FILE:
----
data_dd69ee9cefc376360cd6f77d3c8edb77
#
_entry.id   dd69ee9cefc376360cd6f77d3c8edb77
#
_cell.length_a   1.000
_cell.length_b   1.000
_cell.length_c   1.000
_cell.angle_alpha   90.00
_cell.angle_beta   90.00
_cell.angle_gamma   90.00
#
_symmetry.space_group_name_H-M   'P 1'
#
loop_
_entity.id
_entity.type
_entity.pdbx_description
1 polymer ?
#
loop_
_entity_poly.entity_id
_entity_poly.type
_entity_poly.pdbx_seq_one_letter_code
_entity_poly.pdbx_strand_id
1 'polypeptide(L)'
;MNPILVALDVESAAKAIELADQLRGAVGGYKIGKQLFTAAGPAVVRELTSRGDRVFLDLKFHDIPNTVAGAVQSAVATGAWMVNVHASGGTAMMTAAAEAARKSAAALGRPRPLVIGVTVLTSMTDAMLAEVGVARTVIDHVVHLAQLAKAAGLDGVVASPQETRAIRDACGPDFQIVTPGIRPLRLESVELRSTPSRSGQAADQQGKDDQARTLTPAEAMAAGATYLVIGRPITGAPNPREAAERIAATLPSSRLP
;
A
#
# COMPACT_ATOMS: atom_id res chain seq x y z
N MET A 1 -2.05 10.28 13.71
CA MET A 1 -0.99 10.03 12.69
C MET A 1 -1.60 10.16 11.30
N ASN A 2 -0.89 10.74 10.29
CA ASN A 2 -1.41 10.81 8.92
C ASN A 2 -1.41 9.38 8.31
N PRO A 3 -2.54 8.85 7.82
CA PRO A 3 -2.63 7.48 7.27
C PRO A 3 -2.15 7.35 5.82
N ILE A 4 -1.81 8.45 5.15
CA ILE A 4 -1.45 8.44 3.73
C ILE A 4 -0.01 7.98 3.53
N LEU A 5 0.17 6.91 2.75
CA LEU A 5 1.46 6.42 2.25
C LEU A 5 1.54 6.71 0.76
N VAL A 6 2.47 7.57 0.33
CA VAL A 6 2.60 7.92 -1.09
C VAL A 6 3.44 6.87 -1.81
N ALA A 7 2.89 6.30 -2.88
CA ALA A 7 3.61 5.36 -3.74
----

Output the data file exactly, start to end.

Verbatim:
data_dd69ee9cefc376360cd6f77d3c8edb77
#
_entry.id   dd69ee9cefc376360cd6f77d3c8edb77
#
_cell.length_a   1.000
_cell.length_b   1.000
_cell.length_c   1.000
_cell.angle_alpha   90.00
_cell.angle_beta   90.00
_cell.angle_gamma   90.00
#
_symmetry.space_group_name_H-M   'P 1'
#
loop_
_entity.id
_entity.type
_entity.pdbx_description
1 polymer ?
#
loop_
_entity_poly.entity_id
_entity_poly.type
_entity_poly.pdbx_seq_one_letter_code
_entity_poly.pdbx_strand_id
1 'polypeptide(L)'
;MNPILVALDVESAAKAIELADQLRGAVGGYKIGKQLFTAAGPAVVRELTSRGDRVFLDLKFHDIPNTVAGAVQSAVATGAWMVNVHASGGTAMMTAAAEAARKSAAALGRPRPLVIGVTVLTSMTDAMLAEVGVARTVIDHVVHLAQLAKAAGLDGVVASPQETRAIRDACGPDFQIVTPGIRPLRLESVELRSTPSRSGQAADQQGKDDQARTLTPAEAMAAGATYLVIGRPITGAPNPREAAERIAATLPSSRLP
;
A
#
# COMPACT_ATOMS: atom_id res chain seq x y z
N MET A 1 -2.05 10.28 13.71
CA MET A 1 -0.99 10.03 12.69
C MET A 1 -1.60 10.16 11.30
N ASN A 2 -0.89 10.74 10.29
CA ASN A 2 -1.41 10.81 8.92
C ASN A 2 -1.41 9.38 8.31
N PRO A 3 -2.54 8.85 7.82
CA PRO A 3 -2.63 7.48 7.27
C PRO A 3 -2.15 7.35 5.82
N ILE A 4 -1.81 8.45 5.15
CA ILE A 4 -1.45 8.44 3.73
C ILE A 4 -0.01 7.98 3.53
N LEU A 5 0.17 6.91 2.75
CA LEU A 5 1.46 6.42 2.25
C LEU A 5 1.54 6.71 0.76
N VAL A 6 2.47 7.57 0.33
CA VAL A 6 2.60 7.92 -1.09
C VAL A 6 3.44 6.87 -1.81
N ALA A 7 2.89 6.30 -2.88
CA ALA A 7 3.61 5.36 -3.74